When you want to pull a fifth wheel, trailer, or any other equipment behind a car, the hitch you choose is very important. Different hitches are built for different purposes, but some of them are more versatile than others. Two of the most common and popular hitches are the fifth wheel hitch and the gooseneck hitch. These different hitches are the main thing that sets fifth wheels and gooseneck trailers apart from each other.
Gooseneck hitches are ball hitches that are installed within the bed of a truck. These are usually used to pull industrial and horse trailers. Fifth wheel hitches are larger hitches with hinged plates that sit in the bed of their tow truck. These hitches are only compatible with fifth wheels and cannot be used for other trailers.
While fifth wheel hitches can only be used to tow fifth wheels, goosenecks are bit more… loosey goosey. They’re usually used for more manual, heavy-duty towing, but they can also connect to a wider variety of attachments. We’ll look further into the similarities and differences of these two hitches below.
Let’s find the hitch that will work out best for you and your needs!
Similarities Between Fifth Wheel Hitches and Goosenecks
Although they’re often used for different purposes, fifth wheel hitches and gooseneck hitches share a set of similar characteristics.
For instance, fifth wheel hitches and gooseneck hitches both need to be physically installed into the frame of a truck. They both have permanent structures that must be embedded into the truck. These pieces cannot be removed with every use, which can be good or bad.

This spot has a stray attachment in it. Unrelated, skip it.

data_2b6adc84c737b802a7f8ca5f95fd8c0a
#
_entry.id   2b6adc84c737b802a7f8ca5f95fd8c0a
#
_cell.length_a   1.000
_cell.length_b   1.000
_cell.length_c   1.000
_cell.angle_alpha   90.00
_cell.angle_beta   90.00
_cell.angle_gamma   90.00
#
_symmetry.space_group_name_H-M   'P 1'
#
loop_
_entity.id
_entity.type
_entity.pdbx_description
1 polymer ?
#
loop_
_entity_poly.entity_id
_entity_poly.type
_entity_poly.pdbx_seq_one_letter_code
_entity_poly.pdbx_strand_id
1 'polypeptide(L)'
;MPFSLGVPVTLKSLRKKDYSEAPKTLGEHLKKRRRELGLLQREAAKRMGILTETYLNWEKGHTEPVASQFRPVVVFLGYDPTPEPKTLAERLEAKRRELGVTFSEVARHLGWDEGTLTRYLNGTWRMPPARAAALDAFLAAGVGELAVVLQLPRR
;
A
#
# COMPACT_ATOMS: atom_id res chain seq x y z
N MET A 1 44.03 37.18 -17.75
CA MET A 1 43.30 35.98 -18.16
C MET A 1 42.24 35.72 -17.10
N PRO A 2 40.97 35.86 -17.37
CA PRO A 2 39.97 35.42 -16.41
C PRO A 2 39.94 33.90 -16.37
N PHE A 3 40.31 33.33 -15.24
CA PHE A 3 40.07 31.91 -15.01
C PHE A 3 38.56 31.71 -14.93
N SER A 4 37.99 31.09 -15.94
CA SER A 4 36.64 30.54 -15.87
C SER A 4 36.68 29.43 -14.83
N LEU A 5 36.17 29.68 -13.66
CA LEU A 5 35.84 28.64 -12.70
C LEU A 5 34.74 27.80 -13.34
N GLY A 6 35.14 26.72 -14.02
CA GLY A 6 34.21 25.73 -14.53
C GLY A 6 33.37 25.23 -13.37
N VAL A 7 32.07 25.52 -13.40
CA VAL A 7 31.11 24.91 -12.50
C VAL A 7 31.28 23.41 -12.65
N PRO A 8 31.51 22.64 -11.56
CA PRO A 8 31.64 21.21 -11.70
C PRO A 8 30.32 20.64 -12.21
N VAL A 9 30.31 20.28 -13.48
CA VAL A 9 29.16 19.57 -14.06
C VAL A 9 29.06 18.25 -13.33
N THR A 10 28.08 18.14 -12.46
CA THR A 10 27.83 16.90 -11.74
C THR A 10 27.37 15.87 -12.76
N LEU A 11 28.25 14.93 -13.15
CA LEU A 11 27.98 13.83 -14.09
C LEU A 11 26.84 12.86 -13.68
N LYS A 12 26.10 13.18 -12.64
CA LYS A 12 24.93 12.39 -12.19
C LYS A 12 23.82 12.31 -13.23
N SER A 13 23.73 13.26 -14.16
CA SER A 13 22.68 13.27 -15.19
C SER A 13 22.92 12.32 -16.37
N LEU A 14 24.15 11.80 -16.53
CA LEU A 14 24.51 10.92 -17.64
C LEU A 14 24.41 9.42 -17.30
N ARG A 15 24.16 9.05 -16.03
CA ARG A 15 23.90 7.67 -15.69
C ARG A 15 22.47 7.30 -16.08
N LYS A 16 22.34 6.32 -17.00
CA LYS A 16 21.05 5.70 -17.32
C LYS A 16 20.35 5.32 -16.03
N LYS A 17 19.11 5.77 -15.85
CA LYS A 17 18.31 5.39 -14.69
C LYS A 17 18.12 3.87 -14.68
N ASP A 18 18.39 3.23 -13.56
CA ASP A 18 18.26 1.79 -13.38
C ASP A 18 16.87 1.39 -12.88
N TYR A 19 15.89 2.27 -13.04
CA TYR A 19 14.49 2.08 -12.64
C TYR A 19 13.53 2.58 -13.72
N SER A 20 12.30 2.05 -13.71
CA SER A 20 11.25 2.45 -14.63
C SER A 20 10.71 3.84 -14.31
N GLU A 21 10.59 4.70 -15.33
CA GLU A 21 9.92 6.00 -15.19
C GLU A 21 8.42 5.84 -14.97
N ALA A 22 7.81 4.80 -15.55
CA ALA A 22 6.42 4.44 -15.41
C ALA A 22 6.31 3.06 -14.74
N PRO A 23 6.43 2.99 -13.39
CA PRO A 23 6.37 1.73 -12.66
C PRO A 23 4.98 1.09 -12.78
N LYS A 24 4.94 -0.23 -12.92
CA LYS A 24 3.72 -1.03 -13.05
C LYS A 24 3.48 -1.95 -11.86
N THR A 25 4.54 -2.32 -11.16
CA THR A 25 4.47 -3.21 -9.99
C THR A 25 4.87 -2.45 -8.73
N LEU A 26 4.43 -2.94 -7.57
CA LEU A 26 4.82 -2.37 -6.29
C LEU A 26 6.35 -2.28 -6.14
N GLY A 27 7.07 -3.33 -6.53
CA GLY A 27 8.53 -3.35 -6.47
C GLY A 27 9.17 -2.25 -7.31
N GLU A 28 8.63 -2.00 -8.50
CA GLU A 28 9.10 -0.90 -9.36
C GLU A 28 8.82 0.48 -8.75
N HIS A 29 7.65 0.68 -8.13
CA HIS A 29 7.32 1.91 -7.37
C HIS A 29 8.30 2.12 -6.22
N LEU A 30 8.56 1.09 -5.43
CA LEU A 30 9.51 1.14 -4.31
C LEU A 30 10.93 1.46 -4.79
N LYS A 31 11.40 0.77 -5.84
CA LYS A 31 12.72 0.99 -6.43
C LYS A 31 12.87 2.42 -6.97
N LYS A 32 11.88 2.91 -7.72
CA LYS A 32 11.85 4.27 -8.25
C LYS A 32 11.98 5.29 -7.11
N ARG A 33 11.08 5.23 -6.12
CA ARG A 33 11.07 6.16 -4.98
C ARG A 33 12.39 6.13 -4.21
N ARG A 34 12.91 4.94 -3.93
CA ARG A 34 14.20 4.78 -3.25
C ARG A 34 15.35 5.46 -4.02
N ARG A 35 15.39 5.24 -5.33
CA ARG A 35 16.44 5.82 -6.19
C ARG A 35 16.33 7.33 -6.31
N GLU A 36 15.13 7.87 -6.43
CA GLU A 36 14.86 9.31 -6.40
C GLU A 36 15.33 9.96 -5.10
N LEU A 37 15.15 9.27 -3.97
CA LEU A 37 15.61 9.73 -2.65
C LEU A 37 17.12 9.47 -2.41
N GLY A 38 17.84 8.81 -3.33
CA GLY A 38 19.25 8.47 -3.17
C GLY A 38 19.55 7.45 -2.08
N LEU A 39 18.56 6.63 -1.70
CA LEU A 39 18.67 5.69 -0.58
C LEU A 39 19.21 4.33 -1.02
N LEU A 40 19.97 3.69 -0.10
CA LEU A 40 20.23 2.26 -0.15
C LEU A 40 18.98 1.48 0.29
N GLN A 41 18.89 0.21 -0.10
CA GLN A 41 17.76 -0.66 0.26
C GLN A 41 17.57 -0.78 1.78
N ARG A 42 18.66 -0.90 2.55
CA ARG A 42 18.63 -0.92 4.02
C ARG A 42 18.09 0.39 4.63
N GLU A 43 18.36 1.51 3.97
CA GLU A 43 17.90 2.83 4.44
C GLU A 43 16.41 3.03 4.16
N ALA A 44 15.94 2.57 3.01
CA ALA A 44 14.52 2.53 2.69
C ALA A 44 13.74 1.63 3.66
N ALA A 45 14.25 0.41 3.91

In addition, both fifth wheel hitches and gooseneck hitches can only be installed in trucks. No other vehicle can or should be fitted with either of these attachments. The large, flat, stable surface of a truck bed is absolutely essential to their proper function.
They also must both sit above the main axle of the truck to get the strongest foundation possible. This is the strongest and most stable part of a truck, so they’re both installed in about the same location.
These hitches are also both easy to connect to. They sit firmly in the truck bed and simply need to be backed into place beneath the corresponding trailer. There’s no big installation process of extra equipment that needs to go into every connection.
And finally, both fifth wheel hitches and gooseneck hitches are capable of making tight turns with the vehicles they tow. With many towing attachments, it can be a real challenge for the tow vehicle to make turns and back up.
But due to the swiveling functions of the fifth wheel hitch and the smooth sliding of the gooseneck’s ball hitch, this whole ordeal becomes much easier.
Both of these hitches can come in handy for the person who wants to tow a large amount of weight in the easiest way possible. But they each have their own pros and cons as well, which may influence your decision when choosing the best one for your needs.
Read on for a breakdown of what makes fifth wheel hitches and gooseneck hitches different from each other.
Pros and Cons of Fifth Wheel Hitches
- Different weight classes available, ranging from 15,000 to 26,000 lbs.
- Multiple locks and safety mechanisms built in
- Smooth ride, with optional additions to minimize road shock
- Often come included with the purchase of a fifth wheel
- Hitches are difficult to remove from the truck bed